Thanks for another great post/topic, Father. I hope that in the future you might consider writing on what it was like as a newly ordained priest to hear confessions for the first time or, even better, celebrate Mass for the first time. I am sure I am not the only fan of yours that would be interested in hearing you -- or any priest, really -- speak to those topics.

"One of the odd things I notice in this sacrament is that the words of absolution seem kind of long; particularly for children; and I wonder if their eyes glaze over."

Long or not, I am one sinner that sincerely hopes and prays that some of the last words I ever hear in this life begin with the words, "God the Father of Mercies ..." But that's just me. I guess I am just one of those liturgical purists at heart.

With respect to young children, I would ask whether it is permissible or advisable to have "practice or dummy confessions" in front of a class of young CCDers (both pre and post FHCers)? By that I mean having "actors" play the role of the priest and the penitent, with pauses at various times to discuss what is going on.

Thinking back to my own first confession, I remember being both nervous and confused as to what was going to happen during the Sacrament. I think I would have benefited from actually seeing a few fake confessions before making my own first confession. I think the fake confession idea might also help young students better examine their consciences as well.

Father Martin Fox said...

Sharon:

It wasn't a point I recall emphasizing particularly in my talk with the children. I wasn't giving complete catechesis; I was preaching a brief homily before celebrating the sacrament.

Mark Anthony said...

Fr. says:

"The idea that young children don't have sin to confess is absurd. Oh, I am not saying they have mortal sin, only God can read souls. But if you think second- and third-graders don't have sin, what planet do you live on?"

This comment reminds me of the first time I really understood the concept of Original Sin. My son, now 19, was about 5 years old. He had been raised with dutiful care not to hit others, be nice, etc. He had, however, gotten into a nasty argument with the six year old next door, which had escalated into shoving and hitting.

I pulled him around the side of the house and sat down with him, ready for a "Mike Brady/Ward Cleaver" moment, discussing how we follow Jesus and do not fight and hit just because we are angry. I thought I was particularly eloquent. My son, though, looked me right in the eye and said, in an even tone: "If someone hurts me, I'm going to hurt them back."

Whither now, Mike and Ward? We had never instilled any idea even remotely like this in him, nor did my wife and I react to each other in this manner. Yet here it was, a perfectly natural reaction of retribution.

What I saw was the manifestation of the common sinfulness in all of us. Before that time, I had my reservations about confession for seven year olds, but came to understand that the sacrament, while necessary for mortal sin, also was extremely helpful in overcoming the pull of the underlying sinfulness that infects us all. And the sooner we make use of the sacrament, the better!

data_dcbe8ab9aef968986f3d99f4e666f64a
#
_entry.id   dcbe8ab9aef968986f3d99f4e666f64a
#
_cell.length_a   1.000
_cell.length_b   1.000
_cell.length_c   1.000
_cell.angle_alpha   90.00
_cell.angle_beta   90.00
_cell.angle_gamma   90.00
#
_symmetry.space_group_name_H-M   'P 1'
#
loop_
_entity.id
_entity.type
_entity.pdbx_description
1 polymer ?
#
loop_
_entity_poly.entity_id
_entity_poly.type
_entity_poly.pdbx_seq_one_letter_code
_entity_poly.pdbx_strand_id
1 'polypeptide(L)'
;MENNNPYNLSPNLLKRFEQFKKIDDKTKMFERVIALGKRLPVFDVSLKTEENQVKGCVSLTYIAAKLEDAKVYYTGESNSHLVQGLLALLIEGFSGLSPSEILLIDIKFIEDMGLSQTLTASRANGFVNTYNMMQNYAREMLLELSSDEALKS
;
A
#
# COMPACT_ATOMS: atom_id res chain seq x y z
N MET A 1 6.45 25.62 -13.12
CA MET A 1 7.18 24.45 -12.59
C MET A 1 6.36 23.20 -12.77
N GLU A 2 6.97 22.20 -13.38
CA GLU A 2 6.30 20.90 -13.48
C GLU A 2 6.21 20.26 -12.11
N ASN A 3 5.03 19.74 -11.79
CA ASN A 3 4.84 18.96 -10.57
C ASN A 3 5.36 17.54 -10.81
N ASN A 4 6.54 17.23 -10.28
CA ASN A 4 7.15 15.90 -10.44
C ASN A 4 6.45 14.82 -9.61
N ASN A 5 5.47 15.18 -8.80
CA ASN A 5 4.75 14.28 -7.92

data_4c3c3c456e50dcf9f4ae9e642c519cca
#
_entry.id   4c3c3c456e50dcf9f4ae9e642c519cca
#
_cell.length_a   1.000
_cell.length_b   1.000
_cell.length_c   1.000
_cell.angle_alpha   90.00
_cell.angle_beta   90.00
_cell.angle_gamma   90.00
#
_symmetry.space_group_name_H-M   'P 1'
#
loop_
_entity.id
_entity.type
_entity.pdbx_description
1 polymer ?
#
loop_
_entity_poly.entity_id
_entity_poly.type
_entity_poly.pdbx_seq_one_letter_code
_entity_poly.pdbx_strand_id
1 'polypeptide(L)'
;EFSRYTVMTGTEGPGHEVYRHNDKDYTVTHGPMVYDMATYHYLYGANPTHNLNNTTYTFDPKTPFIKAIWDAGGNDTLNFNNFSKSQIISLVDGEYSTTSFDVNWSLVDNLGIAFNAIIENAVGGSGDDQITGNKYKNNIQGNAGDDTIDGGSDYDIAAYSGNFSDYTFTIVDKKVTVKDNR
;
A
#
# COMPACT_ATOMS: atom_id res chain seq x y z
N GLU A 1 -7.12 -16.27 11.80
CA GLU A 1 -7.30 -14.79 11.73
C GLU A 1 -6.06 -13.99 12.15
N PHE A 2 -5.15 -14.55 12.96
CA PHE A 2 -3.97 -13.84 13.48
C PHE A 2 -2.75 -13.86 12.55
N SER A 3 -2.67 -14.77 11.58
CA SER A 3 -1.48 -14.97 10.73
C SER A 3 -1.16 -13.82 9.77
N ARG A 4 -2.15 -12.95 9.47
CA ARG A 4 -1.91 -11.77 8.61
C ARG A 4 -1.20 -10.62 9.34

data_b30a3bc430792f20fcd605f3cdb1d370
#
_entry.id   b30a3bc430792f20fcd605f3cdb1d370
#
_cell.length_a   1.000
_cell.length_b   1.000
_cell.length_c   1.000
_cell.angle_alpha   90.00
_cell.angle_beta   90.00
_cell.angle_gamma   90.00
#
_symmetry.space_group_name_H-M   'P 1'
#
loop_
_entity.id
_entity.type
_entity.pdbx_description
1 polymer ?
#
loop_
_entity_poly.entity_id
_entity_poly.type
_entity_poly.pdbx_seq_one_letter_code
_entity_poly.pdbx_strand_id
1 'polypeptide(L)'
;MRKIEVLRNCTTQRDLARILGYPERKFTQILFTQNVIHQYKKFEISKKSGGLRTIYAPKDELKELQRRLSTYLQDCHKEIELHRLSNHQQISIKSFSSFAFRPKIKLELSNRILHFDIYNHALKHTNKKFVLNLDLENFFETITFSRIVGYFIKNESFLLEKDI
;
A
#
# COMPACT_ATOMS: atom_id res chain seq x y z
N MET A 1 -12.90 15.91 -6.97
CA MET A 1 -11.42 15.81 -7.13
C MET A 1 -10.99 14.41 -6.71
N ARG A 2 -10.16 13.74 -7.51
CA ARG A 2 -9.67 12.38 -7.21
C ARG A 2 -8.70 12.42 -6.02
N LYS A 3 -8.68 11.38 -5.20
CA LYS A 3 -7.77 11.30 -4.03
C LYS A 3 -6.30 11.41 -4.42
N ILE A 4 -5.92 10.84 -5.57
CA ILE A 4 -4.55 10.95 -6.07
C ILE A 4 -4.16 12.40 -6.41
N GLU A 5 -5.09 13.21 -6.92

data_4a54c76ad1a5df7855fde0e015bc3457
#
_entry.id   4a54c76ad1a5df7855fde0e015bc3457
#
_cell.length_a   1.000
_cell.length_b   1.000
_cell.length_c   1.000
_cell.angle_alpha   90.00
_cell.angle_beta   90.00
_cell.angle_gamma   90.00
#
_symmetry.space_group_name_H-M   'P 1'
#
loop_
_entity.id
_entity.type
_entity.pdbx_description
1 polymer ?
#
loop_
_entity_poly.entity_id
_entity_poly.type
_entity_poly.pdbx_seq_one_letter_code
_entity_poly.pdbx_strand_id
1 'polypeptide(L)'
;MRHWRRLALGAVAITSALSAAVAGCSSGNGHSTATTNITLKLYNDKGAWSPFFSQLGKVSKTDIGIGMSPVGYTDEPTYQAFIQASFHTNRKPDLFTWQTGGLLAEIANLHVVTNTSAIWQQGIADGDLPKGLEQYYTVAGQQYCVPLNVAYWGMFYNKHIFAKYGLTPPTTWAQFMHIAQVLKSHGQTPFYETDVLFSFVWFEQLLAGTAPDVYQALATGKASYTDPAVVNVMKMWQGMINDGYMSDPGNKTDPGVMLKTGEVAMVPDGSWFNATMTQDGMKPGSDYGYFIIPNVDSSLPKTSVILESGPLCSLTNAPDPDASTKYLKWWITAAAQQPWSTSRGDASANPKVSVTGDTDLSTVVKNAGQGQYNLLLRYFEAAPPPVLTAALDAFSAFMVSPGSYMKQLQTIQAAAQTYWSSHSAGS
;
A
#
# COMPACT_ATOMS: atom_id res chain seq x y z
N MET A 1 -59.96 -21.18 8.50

Jon said...

God bless you for each minute you spend in that box, Father, and may St. John Vianney say a special prayer for you in heaven tonight!

Diane said...

Excellent post, Father.

Your first point reminded me of the scene in Teresa of Avila, with Leonardo de Filipis (sp?), in which she kept going to a priest for confession, whom "everyone" sort of knew he was involved with infidelity. In the movie, I believe he got himself straightened out, but wondered if that was a true instance or not. It was the first time i wondered how our confessions affect priests in terms of their self-examinations. I know that when someone else talks about a fault of their own, it makes me dig a little. I can't imagine what hearing confessions must be like in this regard.

Then again, maybe that is why it is so hard for some people to even find a confessor who is available other than "by appointment".

Anonymous said...

Fr. I look forward to reading what you have to say every morning. Hoping that there is something new. As a parent of 2 of the students that you heard confession from recently, I asked them about this last evening. I wasn't even aware that they went to confession this past week. Not only did that make me realize that I need to talk to them more about what goes on in their lives but it led to a wonderful discussion about the sacrament. THANK YOU!!

Anonymous said...

A grade school chaplain once heard the confessions of eight-year old pupils. Many of the boys had very minor and almost inconsequential misdeeds so the priest was rather happy. One group of youngsters though confessed similar sin. One said, "Father forgive me, I threw peanuts into the river." Another admitted, "Father forgive me, I threw peanuts into the river." The third and the fourth also confessed, "Father forgive me, I threw peanuts into the river."

The priest was intrigued but a little alarmed so he cautioned the boys not to be too hard on themselves. "Throwing peanuts into the river is not really a sin." He would have asked one of the nuns in charge of the catechism to find out how they teach the doctrine of venial and mortal sins to these young kids when a sulking and chubby kid approached him. The priest warned him, "Don't tell me you also threw peanuts into the river?"

The kid was surprised and looked up at him and said, "Father, I'm Peanuts!"

John Waldren j-waldren@sbcglobal.net said...

Greetings Fr Fox. I am John Waldren of Immaculate COnception in Dayton Ohio, and we recently celebrated the 40th anniversary of the dedication of our church. I loved your Homily on the dedication of St Boniface and also your Lessons on Hearing COnfessions. I pray that the Lord gives you many happy years serving his Church. I found your blog thru the Nat'l Catholic Register, in case you didn't know about their list of Priests Blogs. I plan to share your Dedication Homily with Fr Geraci our pastor. You are in my prayers.